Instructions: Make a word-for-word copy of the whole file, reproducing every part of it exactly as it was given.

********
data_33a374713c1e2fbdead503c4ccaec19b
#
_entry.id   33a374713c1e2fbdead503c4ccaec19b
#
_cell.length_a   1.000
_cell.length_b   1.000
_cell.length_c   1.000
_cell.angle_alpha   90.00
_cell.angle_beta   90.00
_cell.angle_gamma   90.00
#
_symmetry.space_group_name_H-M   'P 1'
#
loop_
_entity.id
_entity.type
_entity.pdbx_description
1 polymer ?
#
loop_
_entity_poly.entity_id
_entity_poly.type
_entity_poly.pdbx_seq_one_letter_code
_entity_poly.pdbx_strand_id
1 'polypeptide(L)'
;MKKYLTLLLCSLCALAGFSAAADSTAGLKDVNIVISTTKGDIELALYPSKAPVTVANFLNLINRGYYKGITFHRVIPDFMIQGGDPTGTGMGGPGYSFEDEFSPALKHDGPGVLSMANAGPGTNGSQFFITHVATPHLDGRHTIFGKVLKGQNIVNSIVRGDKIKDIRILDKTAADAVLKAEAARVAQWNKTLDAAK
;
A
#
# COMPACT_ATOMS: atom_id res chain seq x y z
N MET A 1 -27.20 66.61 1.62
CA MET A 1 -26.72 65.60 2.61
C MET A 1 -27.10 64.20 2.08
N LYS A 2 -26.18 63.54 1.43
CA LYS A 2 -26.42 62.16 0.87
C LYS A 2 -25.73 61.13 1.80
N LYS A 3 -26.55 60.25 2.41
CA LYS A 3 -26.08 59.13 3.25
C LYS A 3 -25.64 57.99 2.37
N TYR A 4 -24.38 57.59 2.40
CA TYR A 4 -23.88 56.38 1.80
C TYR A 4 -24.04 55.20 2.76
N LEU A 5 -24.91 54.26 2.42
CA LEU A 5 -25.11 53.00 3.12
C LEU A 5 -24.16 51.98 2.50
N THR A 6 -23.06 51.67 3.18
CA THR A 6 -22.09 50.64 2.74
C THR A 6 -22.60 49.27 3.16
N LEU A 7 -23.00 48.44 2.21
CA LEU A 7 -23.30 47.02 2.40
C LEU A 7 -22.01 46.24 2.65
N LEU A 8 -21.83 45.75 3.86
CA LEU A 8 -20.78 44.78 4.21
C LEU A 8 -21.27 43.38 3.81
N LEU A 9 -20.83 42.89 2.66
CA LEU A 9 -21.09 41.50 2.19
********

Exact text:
data_33a374713c1e2fbdead503c4ccaec19b
#
_entry.id   33a374713c1e2fbdead503c4ccaec19b
#
_cell.length_a   1.000
_cell.length_b   1.000
_cell.length_c   1.000
_cell.angle_alpha   90.00
_cell.angle_beta   90.00
_cell.angle_gamma   90.00
#
_symmetry.space_group_name_H-M   'P 1'
#
loop_
_entity.id
_entity.type
_entity.pdbx_description
1 polymer ?
#
loop_
_entity_poly.entity_id
_entity_poly.type
_entity_poly.pdbx_seq_one_letter_code
_entity_poly.pdbx_strand_id
1 'polypeptide(L)'
;MKKYLTLLLCSLCALAGFSAAADSTAGLKDVNIVISTTKGDIELALYPSKAPVTVANFLNLINRGYYKGITFHRVIPDFMIQGGDPTGTGMGGPGYSFEDEFSPALKHDGPGVLSMANAGPGTNGSQFFITHVATPHLDGRHTIFGKVLKGQNIVNSIVRGDKIKDIRILDKTAADAVLKAEAARVAQWNKTLDAAK
;
A
#
# COMPACT_ATOMS: atom_id res chain seq x y z
N MET A 1 -27.20 66.61 1.62
CA MET A 1 -26.72 65.60 2.61
C MET A 1 -27.10 64.20 2.08
N LYS A 2 -26.18 63.54 1.43
CA LYS A 2 -26.42 62.16 0.87
C LYS A 2 -25.73 61.13 1.80
N LYS A 3 -26.55 60.25 2.41
CA LYS A 3 -26.08 59.13 3.25
C LYS A 3 -25.64 57.99 2.37
N TYR A 4 -24.38 57.59 2.40
CA TYR A 4 -23.88 56.38 1.80
C TYR A 4 -24.04 55.20 2.76
N LEU A 5 -24.91 54.26 2.42
CA LEU A 5 -25.11 53.00 3.12
C LEU A 5 -24.16 51.98 2.50
N THR A 6 -23.06 51.67 3.18
CA THR A 6 -22.09 50.64 2.74
C THR A 6 -22.60 49.27 3.16
N LEU A 7 -23.00 48.44 2.21
CA LEU A 7 -23.30 47.02 2.40
C LEU A 7 -22.01 46.24 2.65
N LEU A 8 -21.83 45.75 3.86
CA LEU A 8 -20.78 44.78 4.21
C LEU A 8 -21.27 43.38 3.81
N LEU A 9 -20.83 42.89 2.66
CA LEU A 9 -21.09 41.50 2.19